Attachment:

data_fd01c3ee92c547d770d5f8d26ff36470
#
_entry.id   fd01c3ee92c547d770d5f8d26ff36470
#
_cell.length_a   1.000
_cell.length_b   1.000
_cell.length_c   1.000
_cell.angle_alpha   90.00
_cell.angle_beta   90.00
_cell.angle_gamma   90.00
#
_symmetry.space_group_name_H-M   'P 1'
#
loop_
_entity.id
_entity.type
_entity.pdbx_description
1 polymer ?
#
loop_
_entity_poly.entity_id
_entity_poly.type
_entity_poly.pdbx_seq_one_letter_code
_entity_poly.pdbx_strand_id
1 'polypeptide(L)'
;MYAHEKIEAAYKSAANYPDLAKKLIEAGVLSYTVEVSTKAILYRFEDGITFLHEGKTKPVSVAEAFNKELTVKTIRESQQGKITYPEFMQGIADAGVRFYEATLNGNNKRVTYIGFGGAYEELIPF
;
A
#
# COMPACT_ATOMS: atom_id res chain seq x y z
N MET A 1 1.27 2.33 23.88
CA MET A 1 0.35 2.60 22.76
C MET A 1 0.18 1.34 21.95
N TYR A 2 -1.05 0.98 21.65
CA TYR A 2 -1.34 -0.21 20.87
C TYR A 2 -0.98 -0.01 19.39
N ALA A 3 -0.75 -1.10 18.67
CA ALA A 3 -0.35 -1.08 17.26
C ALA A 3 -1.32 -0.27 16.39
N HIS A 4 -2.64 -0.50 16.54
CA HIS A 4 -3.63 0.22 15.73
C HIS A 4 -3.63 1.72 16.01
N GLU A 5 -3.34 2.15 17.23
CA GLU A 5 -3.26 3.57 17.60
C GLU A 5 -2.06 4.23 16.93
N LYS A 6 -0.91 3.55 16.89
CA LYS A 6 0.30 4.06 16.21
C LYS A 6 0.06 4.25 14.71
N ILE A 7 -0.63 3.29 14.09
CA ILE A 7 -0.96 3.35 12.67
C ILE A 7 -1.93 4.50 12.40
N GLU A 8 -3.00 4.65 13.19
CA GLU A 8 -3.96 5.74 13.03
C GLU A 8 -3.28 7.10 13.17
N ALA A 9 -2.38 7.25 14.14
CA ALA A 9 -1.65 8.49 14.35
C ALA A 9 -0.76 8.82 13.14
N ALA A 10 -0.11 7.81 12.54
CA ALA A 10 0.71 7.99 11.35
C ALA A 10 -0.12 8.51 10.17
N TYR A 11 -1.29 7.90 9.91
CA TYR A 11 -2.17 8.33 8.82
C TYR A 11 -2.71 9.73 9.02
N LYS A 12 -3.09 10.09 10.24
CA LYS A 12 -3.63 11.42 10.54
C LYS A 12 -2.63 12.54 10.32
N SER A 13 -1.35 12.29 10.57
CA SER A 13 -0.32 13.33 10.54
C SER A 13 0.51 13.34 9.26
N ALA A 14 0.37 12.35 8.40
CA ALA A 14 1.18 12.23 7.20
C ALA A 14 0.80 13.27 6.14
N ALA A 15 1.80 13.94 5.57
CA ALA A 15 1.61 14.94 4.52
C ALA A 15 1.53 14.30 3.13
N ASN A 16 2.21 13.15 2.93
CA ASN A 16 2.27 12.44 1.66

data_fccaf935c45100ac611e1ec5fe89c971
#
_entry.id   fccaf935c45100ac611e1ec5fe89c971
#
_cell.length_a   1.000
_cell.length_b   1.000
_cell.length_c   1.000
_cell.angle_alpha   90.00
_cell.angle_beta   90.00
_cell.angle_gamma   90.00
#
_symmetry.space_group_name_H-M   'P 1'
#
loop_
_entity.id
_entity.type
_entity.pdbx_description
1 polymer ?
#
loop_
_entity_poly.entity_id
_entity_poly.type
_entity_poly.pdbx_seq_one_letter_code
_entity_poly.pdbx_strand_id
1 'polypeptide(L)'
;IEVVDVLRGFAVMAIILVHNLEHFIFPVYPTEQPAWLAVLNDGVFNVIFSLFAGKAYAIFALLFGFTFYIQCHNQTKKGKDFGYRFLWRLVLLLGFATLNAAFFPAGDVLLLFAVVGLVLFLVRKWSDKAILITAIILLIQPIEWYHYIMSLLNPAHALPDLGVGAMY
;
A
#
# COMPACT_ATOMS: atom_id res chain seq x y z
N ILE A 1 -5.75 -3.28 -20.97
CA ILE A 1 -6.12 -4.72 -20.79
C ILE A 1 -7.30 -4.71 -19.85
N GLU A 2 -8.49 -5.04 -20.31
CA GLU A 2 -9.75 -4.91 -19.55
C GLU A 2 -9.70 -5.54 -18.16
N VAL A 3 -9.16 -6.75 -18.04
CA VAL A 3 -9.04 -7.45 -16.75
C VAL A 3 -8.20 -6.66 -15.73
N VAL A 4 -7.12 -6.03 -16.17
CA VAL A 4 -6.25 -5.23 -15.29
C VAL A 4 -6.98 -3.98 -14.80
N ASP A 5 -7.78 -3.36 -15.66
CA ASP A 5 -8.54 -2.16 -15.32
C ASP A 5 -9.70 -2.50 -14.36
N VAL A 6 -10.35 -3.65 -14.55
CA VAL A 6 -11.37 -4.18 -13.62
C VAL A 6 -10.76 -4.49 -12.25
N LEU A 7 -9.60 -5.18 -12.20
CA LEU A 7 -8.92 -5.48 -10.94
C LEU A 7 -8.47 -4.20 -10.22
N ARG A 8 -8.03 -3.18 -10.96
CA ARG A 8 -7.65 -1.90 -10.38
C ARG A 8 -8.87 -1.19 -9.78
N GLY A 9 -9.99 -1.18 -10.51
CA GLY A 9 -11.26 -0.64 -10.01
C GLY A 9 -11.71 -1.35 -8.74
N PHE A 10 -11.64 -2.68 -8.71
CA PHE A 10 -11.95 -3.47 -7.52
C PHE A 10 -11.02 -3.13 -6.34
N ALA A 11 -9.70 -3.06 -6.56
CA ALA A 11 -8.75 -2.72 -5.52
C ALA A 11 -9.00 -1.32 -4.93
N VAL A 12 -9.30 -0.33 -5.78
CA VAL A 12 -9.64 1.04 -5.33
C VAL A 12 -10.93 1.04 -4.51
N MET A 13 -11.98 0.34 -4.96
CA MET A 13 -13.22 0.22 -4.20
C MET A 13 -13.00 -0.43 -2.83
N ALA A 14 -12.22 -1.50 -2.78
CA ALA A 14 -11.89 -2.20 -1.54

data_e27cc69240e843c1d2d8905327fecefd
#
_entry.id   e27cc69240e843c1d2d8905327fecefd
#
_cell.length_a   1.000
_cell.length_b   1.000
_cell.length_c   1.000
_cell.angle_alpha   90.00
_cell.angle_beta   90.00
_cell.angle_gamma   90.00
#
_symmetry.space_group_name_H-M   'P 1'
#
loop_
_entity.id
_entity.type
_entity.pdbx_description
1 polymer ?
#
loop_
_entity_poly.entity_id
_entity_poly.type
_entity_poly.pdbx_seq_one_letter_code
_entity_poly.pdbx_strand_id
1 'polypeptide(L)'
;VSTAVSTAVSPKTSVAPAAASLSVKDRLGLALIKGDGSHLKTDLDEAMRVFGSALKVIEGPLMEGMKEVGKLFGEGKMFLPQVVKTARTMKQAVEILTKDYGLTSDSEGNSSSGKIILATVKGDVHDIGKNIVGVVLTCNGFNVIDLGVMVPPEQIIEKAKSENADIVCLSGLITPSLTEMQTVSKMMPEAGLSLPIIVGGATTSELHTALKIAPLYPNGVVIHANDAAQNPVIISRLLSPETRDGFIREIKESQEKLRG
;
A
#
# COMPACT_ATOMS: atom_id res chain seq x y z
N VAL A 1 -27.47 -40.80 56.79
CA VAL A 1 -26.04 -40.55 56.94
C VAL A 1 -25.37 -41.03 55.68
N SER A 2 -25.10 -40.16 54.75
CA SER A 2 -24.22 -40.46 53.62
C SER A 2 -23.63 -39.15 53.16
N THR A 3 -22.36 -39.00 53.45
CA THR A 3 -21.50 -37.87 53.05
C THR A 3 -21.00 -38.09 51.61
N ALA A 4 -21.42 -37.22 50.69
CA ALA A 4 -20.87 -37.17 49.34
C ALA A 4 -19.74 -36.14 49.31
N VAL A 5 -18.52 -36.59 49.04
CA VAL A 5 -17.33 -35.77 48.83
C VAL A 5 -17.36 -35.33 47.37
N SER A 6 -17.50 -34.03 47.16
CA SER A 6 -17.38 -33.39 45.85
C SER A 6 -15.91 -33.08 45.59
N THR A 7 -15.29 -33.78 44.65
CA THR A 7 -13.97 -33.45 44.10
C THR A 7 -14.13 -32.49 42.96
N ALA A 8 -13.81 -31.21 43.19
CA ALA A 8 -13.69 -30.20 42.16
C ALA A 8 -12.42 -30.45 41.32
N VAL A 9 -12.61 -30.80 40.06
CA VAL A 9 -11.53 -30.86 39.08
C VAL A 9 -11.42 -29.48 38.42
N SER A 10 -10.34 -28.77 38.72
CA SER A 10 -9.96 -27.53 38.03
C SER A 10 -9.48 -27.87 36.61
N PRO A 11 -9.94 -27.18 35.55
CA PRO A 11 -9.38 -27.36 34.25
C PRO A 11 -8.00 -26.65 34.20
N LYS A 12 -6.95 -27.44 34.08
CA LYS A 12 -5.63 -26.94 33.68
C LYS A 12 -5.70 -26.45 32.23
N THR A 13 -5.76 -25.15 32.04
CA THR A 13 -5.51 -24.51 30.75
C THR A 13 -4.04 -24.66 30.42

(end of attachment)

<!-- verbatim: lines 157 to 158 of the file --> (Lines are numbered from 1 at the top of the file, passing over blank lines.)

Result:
_cell.angle_beta   90.00
_cell.angle_gamma   90.00